Skip to main content

Eco-friendly Durga Puja Pandals in 2008 – Lead free colors and no chemical paints

At least some Durga Puja pandals in 2008 in Kolkata are trying hard to become eco-friendly amidst rising cost of raw materials. These pandals are trying to avoid the use of chemical paints. Idols of Durga will be adorned with natural paints. Salt Lake Puja Committee which attracted maximum crowd during last year with the Harry Potter’s Hogwarts Castle is in the forefront of Eco-friendly Durga Puja drive.
What difference does the use of natural colors make? A lot! Durga Puja idols painted using chemical colors have high percentage of lead and other toxic chemicals. When the idols are immersed they pollute water bodies and rivers, especially Ganges which provides water to millions of people. This water when used can cause itches, rashes and other skin diseases in humans plus damage done to the ecosystem is unimaginable. Drinking water contaminated with lead and toxic chemical is slow poisoning.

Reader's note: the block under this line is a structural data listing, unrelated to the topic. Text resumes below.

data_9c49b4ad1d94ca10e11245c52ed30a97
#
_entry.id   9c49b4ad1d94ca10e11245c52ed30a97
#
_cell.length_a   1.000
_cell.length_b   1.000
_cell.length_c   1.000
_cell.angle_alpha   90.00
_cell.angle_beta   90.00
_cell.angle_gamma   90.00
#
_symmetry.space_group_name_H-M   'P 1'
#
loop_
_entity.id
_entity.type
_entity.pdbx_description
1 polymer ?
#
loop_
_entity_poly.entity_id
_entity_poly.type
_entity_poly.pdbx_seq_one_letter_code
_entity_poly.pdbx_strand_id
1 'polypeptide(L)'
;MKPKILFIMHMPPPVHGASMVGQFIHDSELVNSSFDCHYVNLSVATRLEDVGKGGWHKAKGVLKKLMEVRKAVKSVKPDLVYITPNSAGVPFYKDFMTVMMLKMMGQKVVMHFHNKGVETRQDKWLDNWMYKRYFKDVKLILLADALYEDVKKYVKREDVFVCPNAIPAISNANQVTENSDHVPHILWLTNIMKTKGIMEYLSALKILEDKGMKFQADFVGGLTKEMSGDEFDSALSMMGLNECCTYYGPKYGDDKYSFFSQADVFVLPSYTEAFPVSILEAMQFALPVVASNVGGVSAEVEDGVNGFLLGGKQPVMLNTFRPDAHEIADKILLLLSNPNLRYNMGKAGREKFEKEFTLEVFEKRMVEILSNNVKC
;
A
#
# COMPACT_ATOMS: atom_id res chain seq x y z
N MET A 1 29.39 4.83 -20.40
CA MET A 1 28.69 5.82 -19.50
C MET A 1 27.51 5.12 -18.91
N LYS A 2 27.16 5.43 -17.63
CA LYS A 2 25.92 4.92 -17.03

In 1993-95, a Central Pollution Control Board study had found that the concentration of heavy metals increased considerably in the Hooghly water after the immersions. More than 32 tonnes of toxic paints mixed with the water after immersions during the period.
The state pollution control board has recently found that the yellow paint used by the idol-makers in Kumartuli and other places is rich in toxic lead and chromium.
“We are using lead-free paints this year,” Santanu Biswas, the secretary of FD block puja committee, said before a state-appointed committee looking after puja-related pollution.
“The lead-free colours that are available in the market are suitable for painting idols. The cost escalation is nominal, given the puja budget,” said Biswajit Mukherjee, the chief law officer of the environment department and the convener of the state-appointed committee. Mukherjee expressed the hope that lead-free colors would be used on a larger scale next year.